The invading Germanic tribes spoke similar languages, which in Britain developed into what we now call Old English. Old English did not sound or look like English today. Native English speakers now would have great difficulty understanding Old English. Nevertheless, about half of the most commonly used words in Modern English have Old English roots. The words be, strong and water, for example, derive from Old English. Old English was spoken until around 1100.

Middle English (1100-1500)

In 1066 William the Conqueror, the Duke of Normandy (part of modern France), invaded and conquered England. The new conquerors (called the Normans) brought with them a kind of French, which became the language of the Royal Court, and the ruling and business classes. For a period there was a kind of linguistic class division, where the lower classes spoke English and the upper classes spoke French. In the 14th century English became dominant in Britain again, but with many French words added. This language is called Middle English. It was the language of the great poet Chaucer (c1340-1400), but it would still be difficult for native English speakers to understand today.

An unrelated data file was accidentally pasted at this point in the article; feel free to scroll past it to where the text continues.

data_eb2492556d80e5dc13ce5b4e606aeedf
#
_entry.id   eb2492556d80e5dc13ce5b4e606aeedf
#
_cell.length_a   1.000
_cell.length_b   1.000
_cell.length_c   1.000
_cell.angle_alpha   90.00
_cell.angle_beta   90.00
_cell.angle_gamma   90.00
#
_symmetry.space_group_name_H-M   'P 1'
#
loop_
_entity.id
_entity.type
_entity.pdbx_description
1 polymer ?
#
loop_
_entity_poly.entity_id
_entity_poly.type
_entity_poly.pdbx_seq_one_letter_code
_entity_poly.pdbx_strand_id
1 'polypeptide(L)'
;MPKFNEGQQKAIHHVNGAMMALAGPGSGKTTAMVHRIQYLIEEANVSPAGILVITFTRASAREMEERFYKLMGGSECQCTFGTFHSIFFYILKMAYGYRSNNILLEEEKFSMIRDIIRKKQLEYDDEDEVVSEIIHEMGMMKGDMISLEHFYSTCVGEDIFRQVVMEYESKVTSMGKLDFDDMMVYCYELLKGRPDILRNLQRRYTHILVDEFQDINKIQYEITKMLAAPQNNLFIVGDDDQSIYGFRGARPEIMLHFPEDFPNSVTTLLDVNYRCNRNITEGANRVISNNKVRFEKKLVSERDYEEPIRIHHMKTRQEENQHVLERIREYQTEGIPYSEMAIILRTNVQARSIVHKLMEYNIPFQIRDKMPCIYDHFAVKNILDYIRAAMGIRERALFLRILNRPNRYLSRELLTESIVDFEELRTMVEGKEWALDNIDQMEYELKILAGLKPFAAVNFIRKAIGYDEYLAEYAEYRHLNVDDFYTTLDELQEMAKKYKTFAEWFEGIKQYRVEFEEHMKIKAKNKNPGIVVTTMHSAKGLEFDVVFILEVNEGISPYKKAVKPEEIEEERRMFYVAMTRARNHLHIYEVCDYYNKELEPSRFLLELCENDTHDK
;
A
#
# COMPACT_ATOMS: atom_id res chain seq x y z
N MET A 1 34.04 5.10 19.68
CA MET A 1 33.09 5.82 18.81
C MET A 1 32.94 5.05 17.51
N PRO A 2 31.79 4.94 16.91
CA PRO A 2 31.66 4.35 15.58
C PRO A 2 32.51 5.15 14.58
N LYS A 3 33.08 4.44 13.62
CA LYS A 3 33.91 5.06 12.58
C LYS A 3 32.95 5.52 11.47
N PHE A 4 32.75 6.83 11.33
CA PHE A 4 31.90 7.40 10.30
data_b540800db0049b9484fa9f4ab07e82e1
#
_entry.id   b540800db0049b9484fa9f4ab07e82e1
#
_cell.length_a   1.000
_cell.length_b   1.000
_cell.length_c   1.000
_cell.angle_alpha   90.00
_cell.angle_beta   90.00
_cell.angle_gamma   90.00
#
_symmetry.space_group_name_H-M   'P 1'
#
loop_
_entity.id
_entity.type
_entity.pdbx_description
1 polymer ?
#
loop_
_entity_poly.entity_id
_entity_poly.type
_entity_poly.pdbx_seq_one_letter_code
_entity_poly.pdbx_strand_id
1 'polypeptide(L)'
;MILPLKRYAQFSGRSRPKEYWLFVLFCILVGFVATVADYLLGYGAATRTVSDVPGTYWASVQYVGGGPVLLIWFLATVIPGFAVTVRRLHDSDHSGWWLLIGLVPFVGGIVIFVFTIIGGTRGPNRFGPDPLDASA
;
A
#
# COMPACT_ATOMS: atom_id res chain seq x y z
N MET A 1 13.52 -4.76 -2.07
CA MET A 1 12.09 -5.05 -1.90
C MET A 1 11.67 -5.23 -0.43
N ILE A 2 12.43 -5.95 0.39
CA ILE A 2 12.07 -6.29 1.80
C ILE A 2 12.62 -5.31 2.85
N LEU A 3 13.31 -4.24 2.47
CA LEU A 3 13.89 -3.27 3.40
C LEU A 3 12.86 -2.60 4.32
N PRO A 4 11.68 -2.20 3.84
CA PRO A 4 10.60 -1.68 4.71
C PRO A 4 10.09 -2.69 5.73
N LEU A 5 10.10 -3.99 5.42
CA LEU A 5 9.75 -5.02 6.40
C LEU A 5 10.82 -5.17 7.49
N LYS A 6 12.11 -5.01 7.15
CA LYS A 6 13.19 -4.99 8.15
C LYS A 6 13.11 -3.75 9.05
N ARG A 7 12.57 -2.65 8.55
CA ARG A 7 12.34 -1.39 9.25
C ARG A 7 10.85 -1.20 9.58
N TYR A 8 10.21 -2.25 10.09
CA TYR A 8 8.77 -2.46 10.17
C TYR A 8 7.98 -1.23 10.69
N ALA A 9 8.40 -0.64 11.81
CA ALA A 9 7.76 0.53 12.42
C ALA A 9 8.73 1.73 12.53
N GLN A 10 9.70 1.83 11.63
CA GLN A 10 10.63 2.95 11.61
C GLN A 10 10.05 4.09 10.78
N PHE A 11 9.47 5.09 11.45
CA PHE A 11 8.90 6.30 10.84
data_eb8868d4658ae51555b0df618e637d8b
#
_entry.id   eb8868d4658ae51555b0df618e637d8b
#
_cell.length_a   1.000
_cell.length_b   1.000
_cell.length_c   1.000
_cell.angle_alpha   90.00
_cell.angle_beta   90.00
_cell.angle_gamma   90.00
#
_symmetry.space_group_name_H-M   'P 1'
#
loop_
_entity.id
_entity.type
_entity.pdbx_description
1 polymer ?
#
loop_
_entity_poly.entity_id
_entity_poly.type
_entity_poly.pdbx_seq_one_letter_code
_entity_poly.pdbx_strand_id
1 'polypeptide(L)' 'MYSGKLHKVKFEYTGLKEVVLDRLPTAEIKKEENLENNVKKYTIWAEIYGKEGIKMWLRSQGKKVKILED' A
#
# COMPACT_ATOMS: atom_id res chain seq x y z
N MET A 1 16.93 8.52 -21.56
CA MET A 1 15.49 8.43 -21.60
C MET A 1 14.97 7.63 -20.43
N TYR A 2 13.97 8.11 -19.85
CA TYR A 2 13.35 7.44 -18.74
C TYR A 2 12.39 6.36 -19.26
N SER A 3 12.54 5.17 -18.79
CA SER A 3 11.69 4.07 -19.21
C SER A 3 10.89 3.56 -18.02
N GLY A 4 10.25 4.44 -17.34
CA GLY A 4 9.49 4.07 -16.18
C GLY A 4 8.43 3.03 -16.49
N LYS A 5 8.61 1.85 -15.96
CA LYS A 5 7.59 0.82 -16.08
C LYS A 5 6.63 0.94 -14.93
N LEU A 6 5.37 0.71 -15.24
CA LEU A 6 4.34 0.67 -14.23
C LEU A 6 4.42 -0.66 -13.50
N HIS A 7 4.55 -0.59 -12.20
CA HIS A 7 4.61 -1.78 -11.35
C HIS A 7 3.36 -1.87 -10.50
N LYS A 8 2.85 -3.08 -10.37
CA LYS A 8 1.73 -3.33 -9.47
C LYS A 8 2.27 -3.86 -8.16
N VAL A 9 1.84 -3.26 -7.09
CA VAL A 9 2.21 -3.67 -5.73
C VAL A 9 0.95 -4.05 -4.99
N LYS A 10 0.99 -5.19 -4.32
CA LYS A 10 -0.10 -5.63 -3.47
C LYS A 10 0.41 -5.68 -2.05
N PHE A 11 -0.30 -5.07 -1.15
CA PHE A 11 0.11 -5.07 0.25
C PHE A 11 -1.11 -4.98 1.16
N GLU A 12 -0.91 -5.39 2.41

Early Modern English (1500-1800)

Towards the end of Middle English, a sudden and distinct change in pronunciation (the Great Vowel Shift) started, with vowels being pronounced shorter and shorter. From the 16th century the British had contact with many peoples from around the world. This, and the Renaissance of Classical learning, meant that many new words and phrases entered the language. The invention of printing also meant that there was now a common language in print. Books became cheaper and more people learned to read. Printing also brought standardization to English. Spelling and grammar became fixed, and the dialect of London, where most publishing houses were, became the standard. In 1604 the first English dictionary was published.                                     Hamlet's famous "To be, or not to be" lines, written in Early Modern English by Shakespeare.Late Modern English (1800-Present)The main difference between Early Modern English and Late Modern English is vocabulary. Late Modern English has many more words, arising from two principal factors: firstly, the Industrial Revolution and technology created a need for new words; secondly, the British Empire at its height covered one quarter of the earth's surface, and the English language adopted foreign words from many countries.

Varieties of English